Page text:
The decades-long erosion of the minimum wage is one reason for the explosive growth in income inequality. Low-wage jobs now threaten to define the core of the U.S. economy ó and over the next decade, low-wage industries such as retail, restaurants and home care are projected to continue supplying the bulk of new job growth. The promise of state and local minimum wage action this year is welcome progress for many low-paid workers across the country. But the crises of low pay and rising income inequality are national in scope and demand national solutions. Thereís no better way to start answering both than from the bottom-up, with an increase in the federal minimum wage. And for millions of low-paid Americans, that is the only avenue to higher wages.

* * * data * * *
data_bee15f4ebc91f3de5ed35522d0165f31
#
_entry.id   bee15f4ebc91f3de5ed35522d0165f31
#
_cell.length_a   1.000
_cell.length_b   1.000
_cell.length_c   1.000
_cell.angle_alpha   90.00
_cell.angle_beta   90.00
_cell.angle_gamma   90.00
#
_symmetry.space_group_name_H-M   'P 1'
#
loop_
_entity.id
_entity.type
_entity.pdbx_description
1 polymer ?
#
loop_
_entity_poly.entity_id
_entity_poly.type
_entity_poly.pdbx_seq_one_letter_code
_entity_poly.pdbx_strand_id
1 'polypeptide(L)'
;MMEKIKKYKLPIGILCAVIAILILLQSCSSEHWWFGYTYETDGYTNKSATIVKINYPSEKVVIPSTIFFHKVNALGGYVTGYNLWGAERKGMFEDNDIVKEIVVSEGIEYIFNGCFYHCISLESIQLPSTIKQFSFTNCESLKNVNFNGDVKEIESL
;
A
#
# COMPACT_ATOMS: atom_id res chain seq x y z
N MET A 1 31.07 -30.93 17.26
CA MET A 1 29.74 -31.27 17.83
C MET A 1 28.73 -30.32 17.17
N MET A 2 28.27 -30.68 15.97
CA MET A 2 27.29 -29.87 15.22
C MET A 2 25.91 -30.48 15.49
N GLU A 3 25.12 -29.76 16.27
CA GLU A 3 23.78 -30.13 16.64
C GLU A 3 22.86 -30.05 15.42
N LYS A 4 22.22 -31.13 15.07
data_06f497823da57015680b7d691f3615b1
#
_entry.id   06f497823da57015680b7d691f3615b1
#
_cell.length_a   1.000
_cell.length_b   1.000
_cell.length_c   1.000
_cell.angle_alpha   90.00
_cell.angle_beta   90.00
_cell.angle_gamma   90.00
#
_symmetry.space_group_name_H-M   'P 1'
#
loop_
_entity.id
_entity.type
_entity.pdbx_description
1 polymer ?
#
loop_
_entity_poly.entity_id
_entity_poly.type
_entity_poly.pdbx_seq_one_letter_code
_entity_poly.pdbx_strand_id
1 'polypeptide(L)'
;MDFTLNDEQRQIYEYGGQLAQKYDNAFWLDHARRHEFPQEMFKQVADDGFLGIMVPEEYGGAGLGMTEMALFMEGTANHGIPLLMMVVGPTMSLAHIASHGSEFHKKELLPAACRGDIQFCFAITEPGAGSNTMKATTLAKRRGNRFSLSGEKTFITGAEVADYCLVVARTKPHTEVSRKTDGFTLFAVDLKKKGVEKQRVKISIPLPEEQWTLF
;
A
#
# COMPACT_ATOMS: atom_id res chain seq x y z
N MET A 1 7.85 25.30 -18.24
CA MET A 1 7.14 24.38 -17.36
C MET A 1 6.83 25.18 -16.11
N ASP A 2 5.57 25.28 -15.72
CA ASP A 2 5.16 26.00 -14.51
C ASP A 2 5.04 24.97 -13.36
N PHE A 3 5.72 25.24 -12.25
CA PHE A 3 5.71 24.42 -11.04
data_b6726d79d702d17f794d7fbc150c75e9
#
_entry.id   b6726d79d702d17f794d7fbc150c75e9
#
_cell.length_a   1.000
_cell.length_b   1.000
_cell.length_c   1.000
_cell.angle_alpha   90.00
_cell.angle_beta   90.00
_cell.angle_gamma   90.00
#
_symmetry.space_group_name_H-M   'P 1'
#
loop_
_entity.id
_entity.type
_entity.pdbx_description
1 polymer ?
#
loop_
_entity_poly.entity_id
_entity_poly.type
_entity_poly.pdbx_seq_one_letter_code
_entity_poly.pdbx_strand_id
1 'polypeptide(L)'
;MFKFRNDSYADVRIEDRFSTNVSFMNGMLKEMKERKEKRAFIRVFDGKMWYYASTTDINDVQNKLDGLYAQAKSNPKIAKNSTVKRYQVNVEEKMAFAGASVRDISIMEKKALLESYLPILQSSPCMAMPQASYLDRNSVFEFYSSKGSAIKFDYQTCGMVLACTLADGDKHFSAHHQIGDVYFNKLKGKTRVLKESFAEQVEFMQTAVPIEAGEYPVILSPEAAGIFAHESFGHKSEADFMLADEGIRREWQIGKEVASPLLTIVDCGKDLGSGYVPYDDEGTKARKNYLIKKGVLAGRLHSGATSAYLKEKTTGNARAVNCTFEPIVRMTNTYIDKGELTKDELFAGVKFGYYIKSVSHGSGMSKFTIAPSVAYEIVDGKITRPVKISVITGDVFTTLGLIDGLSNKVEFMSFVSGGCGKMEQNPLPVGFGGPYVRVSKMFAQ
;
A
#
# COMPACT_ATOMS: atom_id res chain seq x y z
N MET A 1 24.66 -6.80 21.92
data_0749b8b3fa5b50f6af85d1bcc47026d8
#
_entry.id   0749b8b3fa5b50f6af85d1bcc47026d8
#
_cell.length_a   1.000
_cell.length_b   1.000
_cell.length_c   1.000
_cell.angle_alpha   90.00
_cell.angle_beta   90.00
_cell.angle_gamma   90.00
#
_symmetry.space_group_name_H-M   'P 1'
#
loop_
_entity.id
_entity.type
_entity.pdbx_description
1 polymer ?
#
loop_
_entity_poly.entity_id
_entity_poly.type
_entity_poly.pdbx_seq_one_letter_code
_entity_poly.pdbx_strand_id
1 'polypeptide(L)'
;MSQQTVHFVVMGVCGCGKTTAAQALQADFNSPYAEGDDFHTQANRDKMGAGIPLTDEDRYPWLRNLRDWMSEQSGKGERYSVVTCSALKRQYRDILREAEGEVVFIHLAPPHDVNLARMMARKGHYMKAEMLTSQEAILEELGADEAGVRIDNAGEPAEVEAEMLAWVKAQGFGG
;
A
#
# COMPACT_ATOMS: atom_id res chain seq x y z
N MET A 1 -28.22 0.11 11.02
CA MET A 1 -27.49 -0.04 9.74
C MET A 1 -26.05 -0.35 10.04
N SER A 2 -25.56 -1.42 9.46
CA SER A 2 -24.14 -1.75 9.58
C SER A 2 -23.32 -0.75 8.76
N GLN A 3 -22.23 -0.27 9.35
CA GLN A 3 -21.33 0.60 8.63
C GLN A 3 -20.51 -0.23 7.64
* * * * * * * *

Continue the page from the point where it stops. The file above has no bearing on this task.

The evidence is clear that raising the minimum wage is good for workers and for our economy overall. Itís great that states and localities arenít waiting to act. Now itís time for Congress to follow their lead with an urgently-needed increase in the federal minimum wage.
Christine Owens is executive director of the National Employment Law Project.
Terri Henderson, 6, center, whose mother is El Salvador, attends a rally with members of Congress at Union Station's Columbus Circle to announce the Restore Opportunity, Strengthen, and Improve the Economy (ROSIE) Act on July 29, 2014. The legislation provides incentives for government contractors to pay a living wage and other benefits that would help low-income workers.